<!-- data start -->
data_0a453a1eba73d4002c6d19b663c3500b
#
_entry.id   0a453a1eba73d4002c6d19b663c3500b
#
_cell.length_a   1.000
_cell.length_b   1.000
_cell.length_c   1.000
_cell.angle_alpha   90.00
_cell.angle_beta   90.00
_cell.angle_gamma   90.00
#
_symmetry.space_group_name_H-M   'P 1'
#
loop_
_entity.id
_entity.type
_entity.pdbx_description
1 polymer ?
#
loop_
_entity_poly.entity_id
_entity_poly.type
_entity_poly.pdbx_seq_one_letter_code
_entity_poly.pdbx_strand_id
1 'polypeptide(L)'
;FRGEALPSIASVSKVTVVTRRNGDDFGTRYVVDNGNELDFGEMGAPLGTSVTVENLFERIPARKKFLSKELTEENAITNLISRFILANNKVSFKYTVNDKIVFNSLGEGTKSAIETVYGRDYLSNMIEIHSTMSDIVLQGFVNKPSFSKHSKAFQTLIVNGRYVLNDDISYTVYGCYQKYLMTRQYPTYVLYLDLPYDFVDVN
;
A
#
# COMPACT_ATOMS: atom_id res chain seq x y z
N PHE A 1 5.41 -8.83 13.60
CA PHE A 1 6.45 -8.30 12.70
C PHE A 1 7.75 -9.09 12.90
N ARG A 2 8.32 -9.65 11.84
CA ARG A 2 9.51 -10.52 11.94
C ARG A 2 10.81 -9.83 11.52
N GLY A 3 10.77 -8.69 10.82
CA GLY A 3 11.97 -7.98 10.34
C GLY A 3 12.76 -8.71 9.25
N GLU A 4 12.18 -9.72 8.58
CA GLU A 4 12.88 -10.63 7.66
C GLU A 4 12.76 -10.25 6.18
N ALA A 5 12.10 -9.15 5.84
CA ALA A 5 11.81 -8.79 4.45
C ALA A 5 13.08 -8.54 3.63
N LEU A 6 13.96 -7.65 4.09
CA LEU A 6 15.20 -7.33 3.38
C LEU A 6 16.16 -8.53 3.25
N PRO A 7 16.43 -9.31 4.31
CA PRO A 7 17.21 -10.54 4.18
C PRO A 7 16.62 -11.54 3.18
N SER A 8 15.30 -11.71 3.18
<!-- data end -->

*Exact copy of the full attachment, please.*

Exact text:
data_0a453a1eba73d4002c6d19b663c3500b
#
_entry.id   0a453a1eba73d4002c6d19b663c3500b
#
_cell.length_a   1.000
_cell.length_b   1.000
_cell.length_c   1.000
_cell.angle_alpha   90.00
_cell.angle_beta   90.00
_cell.angle_gamma   90.00
#
_symmetry.space_group_name_H-M   'P 1'
#
loop_
_entity.id
_entity.type
_entity.pdbx_description
1 polymer ?
#
loop_
_entity_poly.entity_id
_entity_poly.type
_entity_poly.pdbx_seq_one_letter_code
_entity_poly.pdbx_strand_id
1 'polypeptide(L)'
;FRGEALPSIASVSKVTVVTRRNGDDFGTRYVVDNGNELDFGEMGAPLGTSVTVENLFERIPARKKFLSKELTEENAITNLISRFILANNKVSFKYTVNDKIVFNSLGEGTKSAIETVYGRDYLSNMIEIHSTMSDIVLQGFVNKPSFSKHSKAFQTLIVNGRYVLNDDISYTVYGCYQKYLMTRQYPTYVLYLDLPYDFVDVN
;
A
#
# COMPACT_ATOMS: atom_id res chain seq x y z
N PHE A 1 5.41 -8.83 13.60
CA PHE A 1 6.45 -8.30 12.70
C PHE A 1 7.75 -9.09 12.90
N ARG A 2 8.32 -9.65 11.84
CA ARG A 2 9.51 -10.52 11.94
C ARG A 2 10.81 -9.83 11.52
N GLY A 3 10.77 -8.69 10.82
CA GLY A 3 11.97 -7.98 10.34
C GLY A 3 12.76 -8.71 9.25
N GLU A 4 12.18 -9.72 8.58
CA GLU A 4 12.88 -10.63 7.66
C GLU A 4 12.76 -10.25 6.18
N ALA A 5 12.10 -9.15 5.84
CA ALA A 5 11.81 -8.79 4.45
C ALA A 5 13.08 -8.54 3.63
N LEU A 6 13.96 -7.65 4.09
CA LEU A 6 15.20 -7.33 3.38
C LEU A 6 16.16 -8.53 3.25
N PRO A 7 16.43 -9.31 4.31
CA PRO A 7 17.21 -10.54 4.18
C PRO A 7 16.62 -11.54 3.18
N SER A 8 15.30 -11.71 3.18